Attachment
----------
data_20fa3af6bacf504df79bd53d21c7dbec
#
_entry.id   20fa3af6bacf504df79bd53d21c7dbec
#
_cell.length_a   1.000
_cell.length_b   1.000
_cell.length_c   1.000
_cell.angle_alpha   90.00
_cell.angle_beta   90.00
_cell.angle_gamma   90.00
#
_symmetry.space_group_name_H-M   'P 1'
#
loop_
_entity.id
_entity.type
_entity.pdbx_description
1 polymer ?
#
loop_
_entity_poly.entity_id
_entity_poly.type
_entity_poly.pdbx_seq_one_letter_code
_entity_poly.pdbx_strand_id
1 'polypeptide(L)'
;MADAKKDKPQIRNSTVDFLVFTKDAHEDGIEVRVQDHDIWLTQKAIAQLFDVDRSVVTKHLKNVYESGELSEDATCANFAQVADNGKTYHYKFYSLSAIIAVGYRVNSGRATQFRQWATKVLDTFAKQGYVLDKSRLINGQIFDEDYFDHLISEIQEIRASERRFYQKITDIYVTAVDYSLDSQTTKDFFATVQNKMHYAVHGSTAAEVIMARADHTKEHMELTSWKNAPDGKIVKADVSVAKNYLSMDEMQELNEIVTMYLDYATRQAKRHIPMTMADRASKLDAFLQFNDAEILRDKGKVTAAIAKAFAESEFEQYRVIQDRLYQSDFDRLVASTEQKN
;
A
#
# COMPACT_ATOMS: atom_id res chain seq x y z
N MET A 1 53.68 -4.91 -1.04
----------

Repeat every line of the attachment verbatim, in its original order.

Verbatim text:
data_20fa3af6bacf504df79bd53d21c7dbec
#
_entry.id   20fa3af6bacf504df79bd53d21c7dbec
#
_cell.length_a   1.000
_cell.length_b   1.000
_cell.length_c   1.000
_cell.angle_alpha   90.00
_cell.angle_beta   90.00
_cell.angle_gamma   90.00
#
_symmetry.space_group_name_H-M   'P 1'
#
loop_
_entity.id
_entity.type
_entity.pdbx_description
1 polymer ?
#
loop_
_entity_poly.entity_id
_entity_poly.type
_entity_poly.pdbx_seq_one_letter_code
_entity_poly.pdbx_strand_id
1 'polypeptide(L)'
;MADAKKDKPQIRNSTVDFLVFTKDAHEDGIEVRVQDHDIWLTQKAIAQLFDVDRSVVTKHLKNVYESGELSEDATCANFAQVADNGKTYHYKFYSLSAIIAVGYRVNSGRATQFRQWATKVLDTFAKQGYVLDKSRLINGQIFDEDYFDHLISEIQEIRASERRFYQKITDIYVTAVDYSLDSQTTKDFFATVQNKMHYAVHGSTAAEVIMARADHTKEHMELTSWKNAPDGKIVKADVSVAKNYLSMDEMQELNEIVTMYLDYATRQAKRHIPMTMADRASKLDAFLQFNDAEILRDKGKVTAAIAKAFAESEFEQYRVIQDRLYQSDFDRLVASTEQKN
;
A
#
# COMPACT_ATOMS: atom_id res chain seq x y z
N MET A 1 53.68 -4.91 -1.04